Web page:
Does Medicare Cover One Touch, Accu Chek & Contour Diabetic Test Strips or Pay for Glucometers
Medicare patients that are newly diagnosed with diabetes will often be overwhelmed by many concerns. Not least among them is the concern about whether Medicare will cover diabetic testing supplies. Rest assured, Medicare does help pay for glucometers and diabetic testing strips, albeit with limitations. There will be differences in coverage, however, based on whether or not the patient is strictly a Medicare Part B patient or has a Medicare Advantage or Medicare supplement plan.
Why should a diabetic spend so much money on these expensive diabetic testing supplies in the first place?
Most seniors who become diagnosed with diabetes will have the type of diabetes in which making lifestyle changes will dramatically impact their prognosis. One of the most integral factors for a diabetic is understanding how important it is to test the glucose levels in their blood often. Many studies show that the more often a patient tests their sugar, the healthier those patients stay.
All Medicare patients that have diabetes will find Medicare pays for a glucometer to use testing strips, a lancing device, glucose control solution (in order to check the glucometer to ensure the machine is working correctly). The amount of supplies that Medicare will pay for depend on the overall therapy for the patient. Patients that are on insulin are able to receive more blood glucose testing strips per month than are patients that take only oral medication to treat their diabetes.
For patients that require insulin, Medicare will cover up to 100 testing strips per month. They will also cover up to 100 lancets – which are the tiny needles used to poke a small hole to collect a drop of blood. The lancing device that holds the lancets may be replaced every 6 months.
Note: Many newly diagnosed diabetic patients will feel queasy about discussing the need to test their blood sugar. The idea of having to stick one’s finger (or in some cases forearm) can be quite upsetting to people that are not used to doing it. Many people have a general fear of needles. What is important to know is that the gauge of needle used in lancing devices has gotten thinner and thinner over the past few years. This is partly due to better technology — the quality of needle at the microscopic level has gotten better, the needles have become smoother, the material strength more consistent. There are also coatings on the metal which makes them much more “slick” so that they hurt less upon use. All of these factors mean that the use of diabetic testing supplies is less uncomfortable than ever for Medicare patients.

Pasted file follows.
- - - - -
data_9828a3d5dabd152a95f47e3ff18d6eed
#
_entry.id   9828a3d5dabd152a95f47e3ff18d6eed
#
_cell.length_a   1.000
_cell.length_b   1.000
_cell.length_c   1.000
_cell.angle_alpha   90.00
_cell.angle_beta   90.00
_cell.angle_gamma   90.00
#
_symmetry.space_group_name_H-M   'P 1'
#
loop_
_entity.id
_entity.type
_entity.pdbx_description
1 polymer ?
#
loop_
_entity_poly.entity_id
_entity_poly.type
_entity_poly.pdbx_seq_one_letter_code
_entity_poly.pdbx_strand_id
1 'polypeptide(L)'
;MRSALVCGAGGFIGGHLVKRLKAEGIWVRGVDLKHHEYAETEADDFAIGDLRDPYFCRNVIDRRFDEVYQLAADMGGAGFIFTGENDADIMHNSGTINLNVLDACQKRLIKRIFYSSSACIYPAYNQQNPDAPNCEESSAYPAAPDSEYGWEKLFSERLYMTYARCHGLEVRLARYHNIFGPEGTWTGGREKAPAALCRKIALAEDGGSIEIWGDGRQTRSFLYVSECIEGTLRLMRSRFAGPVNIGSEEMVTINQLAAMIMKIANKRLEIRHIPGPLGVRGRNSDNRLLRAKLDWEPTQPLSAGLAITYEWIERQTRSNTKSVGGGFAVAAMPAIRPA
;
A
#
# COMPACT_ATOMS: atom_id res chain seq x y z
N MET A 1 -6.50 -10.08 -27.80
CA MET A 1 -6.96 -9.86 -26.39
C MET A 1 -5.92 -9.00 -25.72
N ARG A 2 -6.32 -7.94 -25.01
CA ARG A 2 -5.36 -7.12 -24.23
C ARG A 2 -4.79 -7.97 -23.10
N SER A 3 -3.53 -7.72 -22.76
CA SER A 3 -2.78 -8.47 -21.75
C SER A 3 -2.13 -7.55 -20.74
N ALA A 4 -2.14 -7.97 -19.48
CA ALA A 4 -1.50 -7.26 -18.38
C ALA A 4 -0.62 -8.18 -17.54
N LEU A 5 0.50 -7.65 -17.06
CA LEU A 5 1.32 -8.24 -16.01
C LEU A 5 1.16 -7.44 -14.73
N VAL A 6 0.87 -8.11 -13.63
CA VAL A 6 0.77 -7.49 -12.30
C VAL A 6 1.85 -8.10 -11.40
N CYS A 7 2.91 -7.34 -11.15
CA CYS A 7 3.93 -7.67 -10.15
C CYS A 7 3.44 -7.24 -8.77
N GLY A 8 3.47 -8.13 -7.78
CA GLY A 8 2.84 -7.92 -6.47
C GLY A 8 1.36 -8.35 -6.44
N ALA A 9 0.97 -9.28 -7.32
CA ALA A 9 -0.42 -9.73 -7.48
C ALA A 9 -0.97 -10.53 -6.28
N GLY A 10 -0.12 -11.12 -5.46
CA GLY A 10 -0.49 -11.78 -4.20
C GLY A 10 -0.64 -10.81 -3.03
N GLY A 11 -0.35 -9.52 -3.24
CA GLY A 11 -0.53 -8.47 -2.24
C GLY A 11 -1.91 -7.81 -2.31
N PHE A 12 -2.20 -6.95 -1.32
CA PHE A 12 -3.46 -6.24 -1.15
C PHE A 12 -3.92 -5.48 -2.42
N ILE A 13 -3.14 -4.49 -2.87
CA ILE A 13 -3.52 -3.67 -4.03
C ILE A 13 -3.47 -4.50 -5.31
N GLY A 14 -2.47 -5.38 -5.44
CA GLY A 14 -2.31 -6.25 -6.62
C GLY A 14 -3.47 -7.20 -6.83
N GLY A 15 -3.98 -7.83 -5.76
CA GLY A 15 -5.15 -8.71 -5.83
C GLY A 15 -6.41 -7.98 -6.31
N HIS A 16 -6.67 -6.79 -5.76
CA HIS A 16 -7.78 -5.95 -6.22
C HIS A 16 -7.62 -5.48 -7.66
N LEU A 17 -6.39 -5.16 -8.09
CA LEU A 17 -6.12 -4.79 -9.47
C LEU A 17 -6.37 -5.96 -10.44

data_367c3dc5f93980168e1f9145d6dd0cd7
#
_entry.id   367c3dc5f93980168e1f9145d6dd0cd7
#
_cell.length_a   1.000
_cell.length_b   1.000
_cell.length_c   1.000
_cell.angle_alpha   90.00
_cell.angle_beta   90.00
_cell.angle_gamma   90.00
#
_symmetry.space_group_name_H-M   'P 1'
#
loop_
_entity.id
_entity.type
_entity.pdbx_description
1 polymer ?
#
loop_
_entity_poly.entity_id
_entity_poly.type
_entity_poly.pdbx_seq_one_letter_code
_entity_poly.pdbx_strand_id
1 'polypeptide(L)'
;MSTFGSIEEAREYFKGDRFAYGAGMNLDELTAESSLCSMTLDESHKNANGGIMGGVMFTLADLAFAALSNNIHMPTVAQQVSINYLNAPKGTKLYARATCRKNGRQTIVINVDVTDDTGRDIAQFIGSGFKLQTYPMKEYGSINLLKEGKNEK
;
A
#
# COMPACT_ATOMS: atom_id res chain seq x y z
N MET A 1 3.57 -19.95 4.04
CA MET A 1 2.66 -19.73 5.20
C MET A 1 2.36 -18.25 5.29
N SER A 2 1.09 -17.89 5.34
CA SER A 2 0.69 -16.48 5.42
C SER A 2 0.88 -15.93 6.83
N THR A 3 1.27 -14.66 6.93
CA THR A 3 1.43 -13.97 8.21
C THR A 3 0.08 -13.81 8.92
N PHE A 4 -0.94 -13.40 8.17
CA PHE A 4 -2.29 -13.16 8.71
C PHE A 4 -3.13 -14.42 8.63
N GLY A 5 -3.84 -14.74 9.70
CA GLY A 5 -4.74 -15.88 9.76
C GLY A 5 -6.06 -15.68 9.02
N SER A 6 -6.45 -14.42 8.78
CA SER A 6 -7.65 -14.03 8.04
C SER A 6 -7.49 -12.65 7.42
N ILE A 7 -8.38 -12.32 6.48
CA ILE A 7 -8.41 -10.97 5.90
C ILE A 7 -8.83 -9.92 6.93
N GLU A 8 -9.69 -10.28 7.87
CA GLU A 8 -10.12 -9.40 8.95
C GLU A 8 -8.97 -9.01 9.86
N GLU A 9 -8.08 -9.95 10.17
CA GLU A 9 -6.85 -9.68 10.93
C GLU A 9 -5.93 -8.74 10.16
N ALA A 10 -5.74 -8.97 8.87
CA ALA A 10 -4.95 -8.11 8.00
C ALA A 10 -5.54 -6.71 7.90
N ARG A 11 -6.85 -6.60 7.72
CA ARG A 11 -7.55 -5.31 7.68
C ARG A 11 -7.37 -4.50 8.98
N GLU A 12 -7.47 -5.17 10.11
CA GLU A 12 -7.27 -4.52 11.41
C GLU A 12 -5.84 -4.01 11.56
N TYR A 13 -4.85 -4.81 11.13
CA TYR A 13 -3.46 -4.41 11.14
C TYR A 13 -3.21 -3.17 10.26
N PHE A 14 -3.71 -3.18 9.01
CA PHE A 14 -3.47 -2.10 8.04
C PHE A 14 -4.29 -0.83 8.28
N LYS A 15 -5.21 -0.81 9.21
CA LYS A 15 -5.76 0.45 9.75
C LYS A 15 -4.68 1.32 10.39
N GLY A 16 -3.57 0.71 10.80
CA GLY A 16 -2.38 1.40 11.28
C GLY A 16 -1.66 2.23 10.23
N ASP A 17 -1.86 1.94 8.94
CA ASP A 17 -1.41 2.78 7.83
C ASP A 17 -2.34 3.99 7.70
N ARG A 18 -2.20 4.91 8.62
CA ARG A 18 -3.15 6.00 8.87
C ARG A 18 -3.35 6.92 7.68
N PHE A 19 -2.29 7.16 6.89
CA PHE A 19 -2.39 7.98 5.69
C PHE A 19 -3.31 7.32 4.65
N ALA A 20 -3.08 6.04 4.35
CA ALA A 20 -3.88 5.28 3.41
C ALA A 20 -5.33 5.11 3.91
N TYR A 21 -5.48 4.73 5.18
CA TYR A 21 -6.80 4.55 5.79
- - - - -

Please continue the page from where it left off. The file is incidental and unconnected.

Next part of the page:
What is the most convenient way to get my blood glucose strips and other diabetic testing supplies?
Medicare patients will find many options for getting their testing supplies. Again, much will depend on the patient’s Medicare coverage. However, local pharmacies are often very happy to help patients process the paperwork to cover diabetic supplies and submit them on behalf of the patient to Medicare (this is actually STILL done via paper!). Patient’s whose Medicare D coverage allows their supplies to be covered may also find their local pharmacy able to accept that payment.
It is very important to make certain that the company that provides the Medicare patient diabetic supplies is enrolled with Medicare as an authorized supplier! Diabetics that received supplies from non-authorized suppiers will find themselves responsible for 100% of the cost of the supplies!
There are many services such as Liberty Medical that operate convenient delivery services for diabetes testing where patients may get their blood glucose testing strips delivered. These are basically mail order services that will send the supplies through the mail.
Finally, many patients may have mail order pharmacy coverage wrapped into their Medicare Advantage coverage. In this case, patients will have the option to receive their supplies through their insurer directly.
What are the different manufacturers and models of diabetic monitors that I can choose from?
There are many popular models, which include:
One Touch Ultra Testing Monitor
Accu Check Aviva Blood Glucose Monitor
Freestyle Lite Blood Testing Machine
Walgreens TrueTrac Blood Glucose Strips
Walmart Relion Blood Glucose monitor
Bayer Contour Blood Glucose Monitor
Bayer Breeze 2 Monitor
CVS True 2 Go Monitor
Ok, now that I have my supplies, can someone please show me how to use a diabetes testing monitor?
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